Wednesday, March 29, 2017

A Little Meals On Wheels Story

The Meals on Wheels program has been all over the news for the past few weeks or so as it faces possible budget cuts under the new regime in the White House. The proposed cuts would eliminate two block grants that help provide funding for Meals on Wheels, as well as slashing the Department of Health and Human Services budget, a major source of funding for Meals on Wheels programs, which themselves are not federal programs but are run by independent groups and annually feed 2.4 million home bound senior citizens a hot meal five days a week. Call or write to your senators and representative and implore them to vote to keep this program funded. Go ahead, do it right now. I'll wait....

... Now that that bit of housekeeping is done, I have to tell you a personal Meals on Wheels story.

My mom was a longtime Meals on Wheels volunteer. She began delivering meals shortly after she and my dad moved to the little town of Nevada in 1979, and she continued to do it for well over 20 years, including serving on the Board. Volunteers typically delivered meals one day a week in teams of two, and over the years, various family members would get roped into going with my mom to help deliver meals when her delivery partner was unavailable.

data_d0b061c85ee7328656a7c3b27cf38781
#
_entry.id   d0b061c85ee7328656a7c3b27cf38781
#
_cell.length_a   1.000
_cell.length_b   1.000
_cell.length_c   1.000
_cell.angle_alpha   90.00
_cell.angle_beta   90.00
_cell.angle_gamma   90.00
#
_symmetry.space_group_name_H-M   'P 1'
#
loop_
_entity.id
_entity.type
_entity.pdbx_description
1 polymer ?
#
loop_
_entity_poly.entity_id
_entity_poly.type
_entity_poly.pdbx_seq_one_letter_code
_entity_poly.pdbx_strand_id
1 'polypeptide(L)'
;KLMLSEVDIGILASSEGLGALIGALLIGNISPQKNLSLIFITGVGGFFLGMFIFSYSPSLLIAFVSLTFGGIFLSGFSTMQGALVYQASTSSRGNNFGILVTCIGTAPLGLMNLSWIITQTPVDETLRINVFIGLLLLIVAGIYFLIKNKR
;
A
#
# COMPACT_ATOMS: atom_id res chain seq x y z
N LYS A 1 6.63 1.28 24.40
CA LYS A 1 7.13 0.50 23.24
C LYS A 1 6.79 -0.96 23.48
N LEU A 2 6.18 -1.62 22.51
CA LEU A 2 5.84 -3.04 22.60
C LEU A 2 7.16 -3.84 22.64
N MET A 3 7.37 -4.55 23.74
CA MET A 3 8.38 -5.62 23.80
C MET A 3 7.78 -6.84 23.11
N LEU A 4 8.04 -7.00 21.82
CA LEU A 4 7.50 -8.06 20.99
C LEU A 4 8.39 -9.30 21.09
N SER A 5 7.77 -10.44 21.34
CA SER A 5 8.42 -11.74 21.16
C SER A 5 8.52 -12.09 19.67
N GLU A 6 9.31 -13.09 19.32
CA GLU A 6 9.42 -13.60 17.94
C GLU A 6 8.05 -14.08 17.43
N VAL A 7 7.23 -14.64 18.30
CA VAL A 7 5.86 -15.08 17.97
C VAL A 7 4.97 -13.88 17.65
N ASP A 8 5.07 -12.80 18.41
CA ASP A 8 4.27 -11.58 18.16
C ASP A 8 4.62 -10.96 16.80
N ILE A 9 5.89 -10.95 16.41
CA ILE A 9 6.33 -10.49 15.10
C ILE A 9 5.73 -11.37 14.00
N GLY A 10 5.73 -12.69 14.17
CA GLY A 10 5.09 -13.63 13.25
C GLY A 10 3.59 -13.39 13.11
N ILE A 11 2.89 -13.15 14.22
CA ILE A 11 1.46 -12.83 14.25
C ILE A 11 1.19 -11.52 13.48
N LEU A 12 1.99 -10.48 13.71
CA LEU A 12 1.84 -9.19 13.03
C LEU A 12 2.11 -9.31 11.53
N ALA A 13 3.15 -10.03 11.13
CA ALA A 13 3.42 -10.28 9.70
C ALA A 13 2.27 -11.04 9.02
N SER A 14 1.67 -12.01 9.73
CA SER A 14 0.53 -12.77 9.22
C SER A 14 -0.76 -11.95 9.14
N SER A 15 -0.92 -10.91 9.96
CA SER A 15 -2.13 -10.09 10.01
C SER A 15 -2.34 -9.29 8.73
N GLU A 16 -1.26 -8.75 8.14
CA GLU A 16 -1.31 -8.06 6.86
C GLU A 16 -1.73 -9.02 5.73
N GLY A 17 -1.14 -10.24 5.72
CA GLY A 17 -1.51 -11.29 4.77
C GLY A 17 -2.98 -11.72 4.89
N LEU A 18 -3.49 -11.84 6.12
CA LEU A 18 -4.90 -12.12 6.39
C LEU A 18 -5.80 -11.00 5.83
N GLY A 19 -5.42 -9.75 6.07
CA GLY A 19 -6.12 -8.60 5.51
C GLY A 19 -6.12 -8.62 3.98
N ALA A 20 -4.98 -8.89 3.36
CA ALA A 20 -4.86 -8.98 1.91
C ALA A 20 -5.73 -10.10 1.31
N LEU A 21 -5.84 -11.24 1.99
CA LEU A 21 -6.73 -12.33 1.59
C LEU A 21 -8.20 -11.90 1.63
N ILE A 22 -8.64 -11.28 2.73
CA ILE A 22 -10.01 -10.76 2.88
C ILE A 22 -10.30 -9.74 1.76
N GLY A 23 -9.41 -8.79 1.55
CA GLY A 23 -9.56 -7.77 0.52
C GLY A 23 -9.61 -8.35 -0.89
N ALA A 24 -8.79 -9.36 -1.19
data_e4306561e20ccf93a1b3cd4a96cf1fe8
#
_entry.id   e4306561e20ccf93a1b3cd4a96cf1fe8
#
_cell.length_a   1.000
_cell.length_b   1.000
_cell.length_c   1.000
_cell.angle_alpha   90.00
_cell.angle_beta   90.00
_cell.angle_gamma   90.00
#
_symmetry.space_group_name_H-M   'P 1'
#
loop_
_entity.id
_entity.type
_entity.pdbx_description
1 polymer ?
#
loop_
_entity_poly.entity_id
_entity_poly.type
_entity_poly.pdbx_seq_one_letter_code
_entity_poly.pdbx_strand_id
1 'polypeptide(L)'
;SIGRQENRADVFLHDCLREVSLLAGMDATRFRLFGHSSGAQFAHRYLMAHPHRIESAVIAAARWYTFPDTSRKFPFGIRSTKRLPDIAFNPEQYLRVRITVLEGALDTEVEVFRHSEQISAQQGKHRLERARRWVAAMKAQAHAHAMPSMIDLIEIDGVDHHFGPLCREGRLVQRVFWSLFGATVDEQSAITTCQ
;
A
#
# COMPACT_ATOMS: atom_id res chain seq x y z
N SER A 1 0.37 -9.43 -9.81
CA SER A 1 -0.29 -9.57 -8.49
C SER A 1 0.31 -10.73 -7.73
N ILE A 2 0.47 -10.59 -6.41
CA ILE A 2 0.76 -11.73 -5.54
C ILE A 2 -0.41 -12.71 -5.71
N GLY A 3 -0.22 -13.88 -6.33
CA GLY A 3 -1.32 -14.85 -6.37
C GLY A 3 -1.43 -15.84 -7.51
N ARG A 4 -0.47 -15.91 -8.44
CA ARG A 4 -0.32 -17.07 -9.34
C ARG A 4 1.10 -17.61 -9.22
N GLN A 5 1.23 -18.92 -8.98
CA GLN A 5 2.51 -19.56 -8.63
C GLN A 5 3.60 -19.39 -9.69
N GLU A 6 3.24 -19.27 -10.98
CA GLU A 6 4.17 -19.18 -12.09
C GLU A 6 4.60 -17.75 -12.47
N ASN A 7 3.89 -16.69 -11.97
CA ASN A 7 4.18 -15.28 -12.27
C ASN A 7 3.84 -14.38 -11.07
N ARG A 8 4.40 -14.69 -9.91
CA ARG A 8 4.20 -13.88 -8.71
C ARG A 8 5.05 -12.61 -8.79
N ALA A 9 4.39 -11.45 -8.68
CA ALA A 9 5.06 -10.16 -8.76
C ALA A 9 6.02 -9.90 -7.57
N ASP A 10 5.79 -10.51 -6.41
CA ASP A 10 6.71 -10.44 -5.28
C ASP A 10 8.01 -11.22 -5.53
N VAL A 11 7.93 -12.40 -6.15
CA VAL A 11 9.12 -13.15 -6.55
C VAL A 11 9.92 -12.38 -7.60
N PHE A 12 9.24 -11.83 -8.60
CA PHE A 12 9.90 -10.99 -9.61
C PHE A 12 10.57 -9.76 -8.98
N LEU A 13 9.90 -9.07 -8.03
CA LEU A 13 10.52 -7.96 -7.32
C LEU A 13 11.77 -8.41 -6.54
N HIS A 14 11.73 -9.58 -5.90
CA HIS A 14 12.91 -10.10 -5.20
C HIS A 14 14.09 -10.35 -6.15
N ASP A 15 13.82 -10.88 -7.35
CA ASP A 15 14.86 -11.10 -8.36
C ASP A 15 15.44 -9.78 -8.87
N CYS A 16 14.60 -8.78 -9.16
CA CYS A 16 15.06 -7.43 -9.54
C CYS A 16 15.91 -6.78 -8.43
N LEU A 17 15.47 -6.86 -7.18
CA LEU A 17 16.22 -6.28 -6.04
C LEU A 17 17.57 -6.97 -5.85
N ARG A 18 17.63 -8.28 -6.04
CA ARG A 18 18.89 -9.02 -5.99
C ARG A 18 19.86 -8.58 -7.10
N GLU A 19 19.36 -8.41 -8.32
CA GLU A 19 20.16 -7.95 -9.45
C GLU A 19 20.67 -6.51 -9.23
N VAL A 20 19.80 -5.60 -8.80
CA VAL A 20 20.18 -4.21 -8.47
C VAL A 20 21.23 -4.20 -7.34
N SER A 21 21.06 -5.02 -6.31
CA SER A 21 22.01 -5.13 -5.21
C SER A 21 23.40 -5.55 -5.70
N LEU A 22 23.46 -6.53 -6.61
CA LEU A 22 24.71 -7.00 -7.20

My mom enjoyed delivering meals. Many of her friends delivered, too, and they would laugh and talk as they were getting their meals ready to deliver. The Nevada program was run from the hospital at that time, and the volunteers would get the hot meals (which were in styrofoam carryout containers) for their route from the kitchen and load them into coolers and get sacks with condiments, bread, plastic cutlery and the like for each person. Once they were loaded, each team delivered the meals on their route, then returned the empty coolers to the hospital kitchen. It was a process that took about an hour or so.